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Adjustable travel forks
#1
Not sure how best to describe this!

So when you have a fork that's adjustable, say 140 to 100mm, does the overall fork length change by up to 40mm or is it just the amount it travels? Do you get what I mean?

I'm on about the overall length from the the bottom of the headset to the centre of the axle, does that change by 40mm from min to max?

Never owned adjustable forks, ta.

Lee.
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#2
The fork grows longer as you extend the travel
Keep it foolish...
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#3
The length of the whole fork changes.
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#4
Yep, axle to crown length would be reduced.  Personnally I wouldn't bother though as after experimenting with my old U Turn Pike's I don't think it makes any difference to climbing ability, and I always forgot to increase it back to full travel for the downs so I never bothered. I think the same about lock out too. You thinking of getting some?
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#5
Doesnt change a2c on Devilles with trc but quite a niche fork so...... Yes 99.8% of forks change their overall length. Treehugger is incorrect, lowering the front will aid climbing. U-Turn is not an on the fly adjustable system but it is handy to allow you to the run the same bike at different amounts of travel depending on your riding ie wind them out with more travel if doing downhill etc. Fox Talas system works ok but with added stichion due to the extra seals. Current Rock shox is now a 2 position setting like Talas so can be used on the fly

Consider very carefully if you need it. The extra weight/loss of performance/cost etc are not really worth it if its just to make climbing slightly easier. If you want fork length flexibility for a frame/bike then they can be a good idea although if you are thinking of running 100-140 forks on a bike, make sure it can use forks of that length without voiding the warranty
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#6
I have a vague recolection that the new rock shox dual position forks do something odd say 120/150 dual postion, flick to 120 and yes the fork lowers however if you lift the wheel off the ground it will fully extend back to 150 until compressed again, it doesnt actually stop it extending beyond 120. This would be fine for climbing but I dont think would work well if you wanted a bike fixed at 120mm for most of the time then 150 for playtime as regardless what it does to the compression stroke, its still going to be noticeable as it compresses back beyond its lower travel position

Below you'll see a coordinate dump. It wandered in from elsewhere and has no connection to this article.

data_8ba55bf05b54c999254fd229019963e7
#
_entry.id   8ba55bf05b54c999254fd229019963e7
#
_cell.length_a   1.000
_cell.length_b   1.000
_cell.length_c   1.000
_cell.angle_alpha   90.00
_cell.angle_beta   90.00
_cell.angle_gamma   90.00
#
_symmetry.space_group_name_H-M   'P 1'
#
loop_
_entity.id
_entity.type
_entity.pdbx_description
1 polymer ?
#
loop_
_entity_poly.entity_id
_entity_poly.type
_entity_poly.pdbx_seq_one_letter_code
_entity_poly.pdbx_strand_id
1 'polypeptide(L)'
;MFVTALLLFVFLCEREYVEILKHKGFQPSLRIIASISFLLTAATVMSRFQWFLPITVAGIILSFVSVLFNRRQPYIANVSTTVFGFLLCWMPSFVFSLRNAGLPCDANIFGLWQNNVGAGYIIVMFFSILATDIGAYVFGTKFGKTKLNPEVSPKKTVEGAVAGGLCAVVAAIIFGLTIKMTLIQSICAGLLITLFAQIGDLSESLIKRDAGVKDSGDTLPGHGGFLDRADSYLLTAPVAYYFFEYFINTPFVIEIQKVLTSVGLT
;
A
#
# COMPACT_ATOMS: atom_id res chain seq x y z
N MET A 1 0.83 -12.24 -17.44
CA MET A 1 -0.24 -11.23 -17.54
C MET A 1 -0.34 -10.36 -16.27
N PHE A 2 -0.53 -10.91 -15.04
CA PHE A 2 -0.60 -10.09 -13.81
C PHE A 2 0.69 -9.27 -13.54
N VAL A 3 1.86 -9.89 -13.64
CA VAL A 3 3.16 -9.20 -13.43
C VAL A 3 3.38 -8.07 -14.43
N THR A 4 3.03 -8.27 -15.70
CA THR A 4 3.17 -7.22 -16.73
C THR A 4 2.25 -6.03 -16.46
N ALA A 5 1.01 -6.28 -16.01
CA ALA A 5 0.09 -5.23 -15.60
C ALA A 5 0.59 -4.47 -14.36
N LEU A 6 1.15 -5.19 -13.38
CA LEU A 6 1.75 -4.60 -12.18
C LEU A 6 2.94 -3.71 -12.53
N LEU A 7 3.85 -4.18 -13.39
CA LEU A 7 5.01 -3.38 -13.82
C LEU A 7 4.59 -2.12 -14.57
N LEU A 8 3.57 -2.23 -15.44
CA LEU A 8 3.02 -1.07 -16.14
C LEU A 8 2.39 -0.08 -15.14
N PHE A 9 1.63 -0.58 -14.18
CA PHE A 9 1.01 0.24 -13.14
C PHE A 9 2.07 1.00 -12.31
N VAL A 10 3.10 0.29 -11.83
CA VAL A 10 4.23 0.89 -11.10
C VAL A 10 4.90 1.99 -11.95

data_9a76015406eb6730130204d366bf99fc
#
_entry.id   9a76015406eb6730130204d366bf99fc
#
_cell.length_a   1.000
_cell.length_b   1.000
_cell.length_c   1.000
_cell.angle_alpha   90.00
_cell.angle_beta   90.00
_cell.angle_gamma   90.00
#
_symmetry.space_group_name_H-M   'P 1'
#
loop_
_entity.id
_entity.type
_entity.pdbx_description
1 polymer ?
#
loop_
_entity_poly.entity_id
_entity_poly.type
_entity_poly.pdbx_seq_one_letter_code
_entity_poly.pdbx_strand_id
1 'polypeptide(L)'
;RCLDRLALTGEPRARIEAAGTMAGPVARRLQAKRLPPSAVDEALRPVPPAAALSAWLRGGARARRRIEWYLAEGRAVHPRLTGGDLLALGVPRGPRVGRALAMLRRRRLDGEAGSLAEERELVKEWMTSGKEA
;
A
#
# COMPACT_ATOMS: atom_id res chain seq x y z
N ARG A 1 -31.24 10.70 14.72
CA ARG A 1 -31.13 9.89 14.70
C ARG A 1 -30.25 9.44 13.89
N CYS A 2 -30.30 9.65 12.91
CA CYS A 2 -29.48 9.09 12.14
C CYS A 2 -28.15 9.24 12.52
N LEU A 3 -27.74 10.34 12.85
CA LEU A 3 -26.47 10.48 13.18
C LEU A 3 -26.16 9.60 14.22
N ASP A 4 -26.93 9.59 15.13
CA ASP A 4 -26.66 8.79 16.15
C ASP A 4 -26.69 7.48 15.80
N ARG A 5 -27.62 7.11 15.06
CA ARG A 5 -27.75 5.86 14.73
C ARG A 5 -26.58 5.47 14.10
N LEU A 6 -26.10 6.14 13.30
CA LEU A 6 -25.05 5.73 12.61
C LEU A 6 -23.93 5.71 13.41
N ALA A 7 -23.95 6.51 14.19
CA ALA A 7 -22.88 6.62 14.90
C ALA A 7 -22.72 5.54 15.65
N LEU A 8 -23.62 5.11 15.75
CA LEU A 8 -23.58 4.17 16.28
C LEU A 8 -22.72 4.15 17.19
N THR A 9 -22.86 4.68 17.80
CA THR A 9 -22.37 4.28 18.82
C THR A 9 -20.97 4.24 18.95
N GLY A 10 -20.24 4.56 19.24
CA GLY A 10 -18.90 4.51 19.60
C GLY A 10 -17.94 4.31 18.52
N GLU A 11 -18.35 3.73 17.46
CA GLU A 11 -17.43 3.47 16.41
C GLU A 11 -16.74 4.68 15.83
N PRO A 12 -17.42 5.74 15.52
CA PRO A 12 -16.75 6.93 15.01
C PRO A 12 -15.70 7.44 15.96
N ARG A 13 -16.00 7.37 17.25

The above may be complete nonense, I just vaguely remmeber it when looking for some new forks which made me go for older u turn ones
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#7
Wow cheers guy's, super fast responses! You understood what I was getting at then.

Have considered them before but what I'm really getting at is if a bike frame is designed to use an adjustable fork length of 100 - 140 (Spesh Stumpjumper) it should work fine, geometry wise, with a fixed 120 fork?

Basically I've cracked my Lapierre frame which I'm in the process of sorting at the mo but if I don't have any luck I may buy a Stumpjumper frame and want to keep my 120mm forks.

Not really clued up on the geometry side of frames.
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#8
Breezer- I didn't state it dosn't make any difference, just personnally didn't notice myself.
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#9
"LeeI" Wrote:Basically I've cracked my Lapierre frame which I'm in the process of sorting at the mo but if I don't have any luck I may buy a Stumpjumper frame and want to keep my 120mm forks.

If you are dealing with Hotlines then good luck, it took them 4 months to fix my front wheel on warranty. I also emailed Lapierre nearly a month ago to complain about the service but they didnt even bother to reply. Needless to say it will be the last Lapierre I buy, no matter how good the bike.

Regarding forks, I would steer clear of adjustable travel (the exception being BOS forks) mainly because of the performance loss usually inherent in this sort of fork. Also its not that difficult to adjust your climbing technique to overcome longer forks anyway.
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#10
The Stumpjumper is probably designed to be run at 140mm most of the time. Running 120mm forks will be okish, the head angle will be a bit steeper so it will steer quicker and be slightly twitchier at speed. The bottom bracket will be 15mm or so lower as well.

Most important thing if planning on using new forks is whether the steerer tube is long enough or not. Some frames are short headtubes so if the steerer has been cut short with little to no spacers under the stem then flush on top, it would not be long enough for a frame with a longer headtube. You would also need to run the stem higher than current requiring more steerer length if you wanted to retain the stock bar height of a stumpjumper but stem height is a personal thing and you can always get higher rise bars etc
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